Monday, May 27, 2013

Bottoms Up

For the past couple of days, I've been shoveling mulch by the pick-up full.  The first few loads were really tough until I realized:

I was doing it wrong.

This truck bed was piled as high as it could hold every time it backed up to drop off a load.  And I, the youngest and most able-bodied of the crew, hopped right up in the back and started shoveling off into a 4-wheeler and a wheelbarrow for everyone else to disperse as they pleased.  My brain told me: start at the top.  Shovel off the top and work your way down so you're not lifting all of that heavy mulch with every scoop.  It will be easier that way.  Then I grew increasingly frustrated as I was just tossing more of it into a flatter pile than I was able to actually scoop into my shovel.

It seems counterintuitive, but once I started scooping from the bottom, the whole process got a great deal easier.  Running that shovel up underneath the whole pile, scraping against the truck bed as I went, I was able to keep my efforts in my scoop and lo and behold, the rest of the pile was not a heavy burden; it simply fell loose as I pulled out my shovel, making the entire thing easier in the long haul.

The mulch has got me thinking.  It's got me thinking about the shards of life that kind of seem piled up, the way there are just these things that I wish I could change here or there but it seems like if I ever want to get to the base of the problem, I ought to start by skimming stuff off the top.  It makes me think about all the times in my life I have been waiting on change, praying for change, and believing it starts with all the surface stuff.  That difference is made from the top down.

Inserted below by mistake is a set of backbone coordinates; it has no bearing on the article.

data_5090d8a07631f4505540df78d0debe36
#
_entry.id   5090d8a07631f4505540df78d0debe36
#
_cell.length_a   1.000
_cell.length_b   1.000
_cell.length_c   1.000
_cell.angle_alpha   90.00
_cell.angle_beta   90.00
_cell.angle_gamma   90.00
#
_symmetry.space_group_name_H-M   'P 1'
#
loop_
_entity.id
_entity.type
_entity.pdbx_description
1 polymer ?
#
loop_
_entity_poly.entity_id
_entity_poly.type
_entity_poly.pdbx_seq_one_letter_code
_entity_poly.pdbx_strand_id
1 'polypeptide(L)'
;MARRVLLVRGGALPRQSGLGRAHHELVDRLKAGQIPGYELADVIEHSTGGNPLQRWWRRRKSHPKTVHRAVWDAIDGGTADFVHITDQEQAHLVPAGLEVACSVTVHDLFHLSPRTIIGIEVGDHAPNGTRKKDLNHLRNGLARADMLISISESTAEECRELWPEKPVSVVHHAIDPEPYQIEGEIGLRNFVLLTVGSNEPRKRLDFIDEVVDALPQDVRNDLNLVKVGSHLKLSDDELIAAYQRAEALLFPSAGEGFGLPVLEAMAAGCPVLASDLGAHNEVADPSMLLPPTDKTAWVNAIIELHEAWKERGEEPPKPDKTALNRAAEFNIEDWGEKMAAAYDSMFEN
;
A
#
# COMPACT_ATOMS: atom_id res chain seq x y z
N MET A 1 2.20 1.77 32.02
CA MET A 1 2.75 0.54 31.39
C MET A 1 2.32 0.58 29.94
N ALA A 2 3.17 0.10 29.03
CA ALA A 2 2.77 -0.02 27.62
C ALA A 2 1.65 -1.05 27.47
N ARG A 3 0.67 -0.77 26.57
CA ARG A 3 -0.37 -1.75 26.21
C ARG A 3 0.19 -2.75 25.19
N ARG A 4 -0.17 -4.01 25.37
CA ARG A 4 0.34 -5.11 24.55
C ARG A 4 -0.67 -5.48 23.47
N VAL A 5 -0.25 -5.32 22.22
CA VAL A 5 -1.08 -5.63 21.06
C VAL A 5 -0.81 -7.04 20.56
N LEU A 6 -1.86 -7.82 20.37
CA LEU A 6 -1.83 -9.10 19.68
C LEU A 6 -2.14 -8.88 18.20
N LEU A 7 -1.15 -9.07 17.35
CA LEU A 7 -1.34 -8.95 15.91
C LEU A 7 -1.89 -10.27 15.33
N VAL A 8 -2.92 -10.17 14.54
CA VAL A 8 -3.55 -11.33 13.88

Which is why so little difference is ever truly made.  We spend all of our time shuffling things that aren't really things, shoving more off to the side than scooping it away.  Spreading our piles instead of digging them out.  Then we find ourselves in this big mess, with little problems spread out everywhere and...just standing there looking at it, it looks like we've made the whole problem bigger.  Instead of getting to the bottom of it.  There's more trouble to deal with, more base to mess with, more mess to clean up.

It seems counterintuitive, but if you want change in your life - honest, Godly, good change - you've got to start scooping from the bottom.  You have to go right to the base.  You have to get at the root of the problem, the foundation on which it is bearing weight.  It seems wrong.  It seems like too much weight to bear, like if you tried to start scooping from there, you'd have to pick everything up at once.  Who can lift such a burden?

But the opposite is true.  When you go straight to the base, dig straight into the bottom of the problem, what you find is that all the little stuff that's piled on top of it, all of the surface stuff loosens up and starts to fall away.  And it's easier to shuffle off.

You know what?  It's true.  It really works.  When you go straight to the core of your problem, all of these other things that look like your problem - these things borne of defense mechanisms and survival necessities - just kind of fall away.  You don't have to take the habits away to get to the heart; go to the heart and the habits will fall.  Because you just won't need them any more.  It takes awhile (literally, days, in terms of mulch; sometimes years in terms of hearts) but it all falls away, gets shuffled out, and you discover what you kind of already knew...

It's manure.  Pretty much all of it.

When you find your heart heavy, your life burdened, a mountain that seems too big to move, don't waste another second skimming off the top.  Grab your shovel and dig right in.

Bottoms up!

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